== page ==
Myth, Art, and culture are difficult terms to work with, especially
when using them as tools to understand history and representation.

Myth is the only means in which I can define my own culture and
my perception of Other cultures, and therefore it is imperative to
discuss the semiotics of historical association.

Binary Oppositions, the Orient and Me
The notion of duality is strongly portrayed in this installation,
representing opposing experiences-the mundane and the exotic.
It is common in the visual arts to use binary opposition such as
nature/culture, male/female, us/them, etc., through which real-
ity has been traditionally represented. The historical reliance on
binary opposition points to the way that difference is essential to
meaning and how we understand things. In binary opposition, the
first category is understood to be unmarked (hence the "norm")
and the second category as marked, hence "other." In the conven-
tional opposition male/female, for instance, the category male is
unmarked, thus normal while the female is marked (the Other),
or not the norm. These categories of marked and unmarked are
most noticeable when the norm is departed from. In my experience
with commercial practice, certain quotas must be met in order to
establish a politically correct message. Those subjects that would be
categorized as norm need to be excluded and those that are marked
would be intentionally sought after. Government and public sys-
tems work in this manner in order to promote culture diversity
within the United States commercial market. Therefore race (black
in opposition to white) suppresses the dominant and features the
marked category. I have grown up in a time where my "Gaze" (on
the marked) is mediated. This mediation is a filtration process
controlled by specific manipulative institutions. Theme-park at-
tractions, Hollywood, MTV, and even Google have all provided me
with the myth of Otherness.
There are ways in which we can think about institutional gazes,
which result in the ability to establish relationships of power. This
now brings us to the notion of the Other. The other is a term used
to refer to the category of subjectivity that is set up in binary op-

position to dominant subjectivity. The Other refers to that which
is understood as the symbolic opposite to the normative category,
such as the slave to the master, the woman to the man, the black
person to the white person, etc. In contemporary theories that
question the functions of binary opposition in understanding
society and social relations, the Other is that which defines the op-
posite of the dominant pole of the binary opposition (black being
defined as non-white) and which can be understood as disempow-
ered through this opposition. The concept of the Other has been
used by theorists including Edward Said to describe the psychologi-
cal dynamic of power that allows those who identity within a posi-
tion of Western dominance to imagine a racial or ethnic Other,
against which he or she may more clearly elaborate his or her own
dominant self. Going back to the discussion of the mirror-image,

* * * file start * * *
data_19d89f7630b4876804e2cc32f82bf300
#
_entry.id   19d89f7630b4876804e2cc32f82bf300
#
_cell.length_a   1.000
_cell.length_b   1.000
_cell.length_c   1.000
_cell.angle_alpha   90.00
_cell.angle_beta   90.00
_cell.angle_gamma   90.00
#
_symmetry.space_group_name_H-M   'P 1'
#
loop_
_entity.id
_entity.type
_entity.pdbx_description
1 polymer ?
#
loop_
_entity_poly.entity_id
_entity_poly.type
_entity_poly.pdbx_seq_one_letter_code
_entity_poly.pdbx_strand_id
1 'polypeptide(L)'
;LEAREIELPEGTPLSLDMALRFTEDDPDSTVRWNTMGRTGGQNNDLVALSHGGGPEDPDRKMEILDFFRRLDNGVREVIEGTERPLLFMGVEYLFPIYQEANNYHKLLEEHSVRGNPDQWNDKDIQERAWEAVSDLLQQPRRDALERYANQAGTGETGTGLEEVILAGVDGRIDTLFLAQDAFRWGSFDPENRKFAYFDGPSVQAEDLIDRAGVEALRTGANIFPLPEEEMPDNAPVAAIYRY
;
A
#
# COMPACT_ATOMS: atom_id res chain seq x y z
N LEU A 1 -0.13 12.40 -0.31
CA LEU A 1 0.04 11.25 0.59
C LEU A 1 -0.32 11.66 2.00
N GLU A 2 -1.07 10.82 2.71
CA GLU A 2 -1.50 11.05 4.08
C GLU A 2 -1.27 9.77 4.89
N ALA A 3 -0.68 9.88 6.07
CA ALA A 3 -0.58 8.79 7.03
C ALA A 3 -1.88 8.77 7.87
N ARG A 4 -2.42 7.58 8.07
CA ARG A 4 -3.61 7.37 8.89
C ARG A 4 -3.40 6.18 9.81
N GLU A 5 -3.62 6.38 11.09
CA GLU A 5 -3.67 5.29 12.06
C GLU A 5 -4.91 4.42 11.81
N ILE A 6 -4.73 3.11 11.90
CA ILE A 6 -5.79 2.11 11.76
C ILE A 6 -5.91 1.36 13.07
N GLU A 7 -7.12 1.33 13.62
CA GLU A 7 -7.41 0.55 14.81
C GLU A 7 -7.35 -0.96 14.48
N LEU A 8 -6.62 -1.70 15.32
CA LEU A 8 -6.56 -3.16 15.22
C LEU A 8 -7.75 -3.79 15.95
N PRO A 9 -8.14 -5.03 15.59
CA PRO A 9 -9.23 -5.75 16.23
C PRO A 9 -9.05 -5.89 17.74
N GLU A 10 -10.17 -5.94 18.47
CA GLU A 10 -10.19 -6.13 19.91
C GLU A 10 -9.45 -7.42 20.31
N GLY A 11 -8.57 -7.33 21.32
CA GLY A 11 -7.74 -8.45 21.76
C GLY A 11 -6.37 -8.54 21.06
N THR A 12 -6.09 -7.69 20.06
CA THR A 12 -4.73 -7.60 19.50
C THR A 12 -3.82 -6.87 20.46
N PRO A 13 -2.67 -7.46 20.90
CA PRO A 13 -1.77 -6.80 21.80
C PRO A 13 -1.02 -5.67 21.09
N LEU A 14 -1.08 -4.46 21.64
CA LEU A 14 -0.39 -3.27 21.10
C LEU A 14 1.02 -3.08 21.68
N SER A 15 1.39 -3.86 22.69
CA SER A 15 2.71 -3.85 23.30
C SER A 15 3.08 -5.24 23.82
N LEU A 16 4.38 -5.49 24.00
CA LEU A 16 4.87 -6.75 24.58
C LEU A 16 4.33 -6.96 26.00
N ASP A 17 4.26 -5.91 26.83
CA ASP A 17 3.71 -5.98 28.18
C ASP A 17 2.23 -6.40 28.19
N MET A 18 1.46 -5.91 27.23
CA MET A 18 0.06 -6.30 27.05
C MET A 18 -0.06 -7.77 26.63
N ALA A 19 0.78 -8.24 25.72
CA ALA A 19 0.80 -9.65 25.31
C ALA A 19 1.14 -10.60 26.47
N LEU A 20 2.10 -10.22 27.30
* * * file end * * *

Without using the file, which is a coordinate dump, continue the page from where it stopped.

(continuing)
Freudian psychoanalytic theory, the mother is the original mirror-
like Other through whom the child comes to understand his or her
self as an autonomous individual.
Orientalism is a term defined most recently by cultural theorist
Edward Said that refers to the ways that Western cultures conceive
of Eastern and Middle-Eastern cultures as other. (Said, 1979) Said
goes as far as to attribute to these Other cultures qualities of exoti-
cism and barbarism. Orientalism is thus used to set up a binary op-
position between the West (the Occident) and the East (the Orient)
in which negative and/or exotic qualities are attributed to the latter.
For Said, Orientalism is a practice that can be found in cultural
representations, education, social science, and political policy.
For example, referencing current situations in "America's War on
Terror," the stereotype of Middle Eastern people as fanatic terror-
ists is an example of Orientalism. Similar analogy can be made with
Soviets and the Nazi regime. The act of looking commonly thought
of as awarding more power to the person who is looking than to the
person who is object of the look. Karl Marx boldly stated in refer-
ence to the Other that "They can not represent themselves, there-
fore they must be represented."

Concluding Remarks

I. Personal: An animated self-portrait resulting from an inward
Gaze. The act is looking upon myelf. The result is a re-assur-
ance of my inability to reach beyond the myth of Otherness.
2. Universal: White-male and the Commodity Other.

The irony apparent in this process is the encounter of another
(the other). This installation states that the only way to encounter
Otherness is through commodification. The irony is that in this
experience/consumption of the Other, the result is finding some-
one who exceeds commodification. Thus, the process falls into
an infinite loop of re-representation and defines the concept of
Absent Other. The desire for Otherness attempts to fill a universal
void, driven by an absence in the existence Otherness.

A Digital Ideology
Although I relate strongly to Design, I am interested in further
examining the lines between science, production, and design prac-
tices as they relate to the fine art context. Traditional disciplines
and conventional art making practices create an overwhelming con-
straint for new ways of working and thinking about fine art. This is